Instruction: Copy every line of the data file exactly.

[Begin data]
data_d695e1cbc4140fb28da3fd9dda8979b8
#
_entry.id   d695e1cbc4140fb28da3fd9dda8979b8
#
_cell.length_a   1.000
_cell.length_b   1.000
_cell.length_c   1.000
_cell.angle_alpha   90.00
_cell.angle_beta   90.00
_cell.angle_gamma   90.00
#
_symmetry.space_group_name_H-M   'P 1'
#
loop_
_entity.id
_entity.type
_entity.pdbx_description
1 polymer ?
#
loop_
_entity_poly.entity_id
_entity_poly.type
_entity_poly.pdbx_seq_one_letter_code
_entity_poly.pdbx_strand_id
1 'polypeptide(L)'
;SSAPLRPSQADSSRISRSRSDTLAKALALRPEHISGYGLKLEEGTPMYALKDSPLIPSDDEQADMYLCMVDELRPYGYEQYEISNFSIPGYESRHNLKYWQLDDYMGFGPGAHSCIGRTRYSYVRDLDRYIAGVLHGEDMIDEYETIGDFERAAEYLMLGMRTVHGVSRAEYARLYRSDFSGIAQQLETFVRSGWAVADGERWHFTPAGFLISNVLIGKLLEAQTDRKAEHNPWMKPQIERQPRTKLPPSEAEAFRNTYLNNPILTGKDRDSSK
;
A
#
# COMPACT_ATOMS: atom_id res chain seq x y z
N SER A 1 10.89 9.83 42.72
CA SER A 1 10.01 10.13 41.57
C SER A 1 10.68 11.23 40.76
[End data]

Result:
data_d695e1cbc4140fb28da3fd9dda8979b8
#
_entry.id   d695e1cbc4140fb28da3fd9dda8979b8
#
_cell.length_a   1.000
_cell.length_b   1.000
_cell.length_c   1.000
_cell.angle_alpha   90.00
_cell.angle_beta   90.00
_cell.angle_gamma   90.00
#
_symmetry.space_group_name_H-M   'P 1'
#
loop_
_entity.id
_entity.type
_entity.pdbx_description
1 polymer ?
#
loop_
_entity_poly.entity_id
_entity_poly.type
_entity_poly.pdbx_seq_one_letter_code
_entity_poly.pdbx_strand_id
1 'polypeptide(L)'
;SSAPLRPSQADSSRISRSRSDTLAKALALRPEHISGYGLKLEEGTPMYALKDSPLIPSDDEQADMYLCMVDELRPYGYEQYEISNFSIPGYESRHNLKYWQLDDYMGFGPGAHSCIGRTRYSYVRDLDRYIAGVLHGEDMIDEYETIGDFERAAEYLMLGMRTVHGVSRAEYARLYRSDFSGIAQQLETFVRSGWAVADGERWHFTPAGFLISNVLIGKLLEAQTDRKAEHNPWMKPQIERQPRTKLPPSEAEAFRNTYLNNPILTGKDRDSSK
;
A
#
# COMPACT_ATOMS: atom_id res chain seq x y z
N SER A 1 10.89 9.83 42.72
CA SER A 1 10.01 10.13 41.57
C SER A 1 10.68 11.23 40.76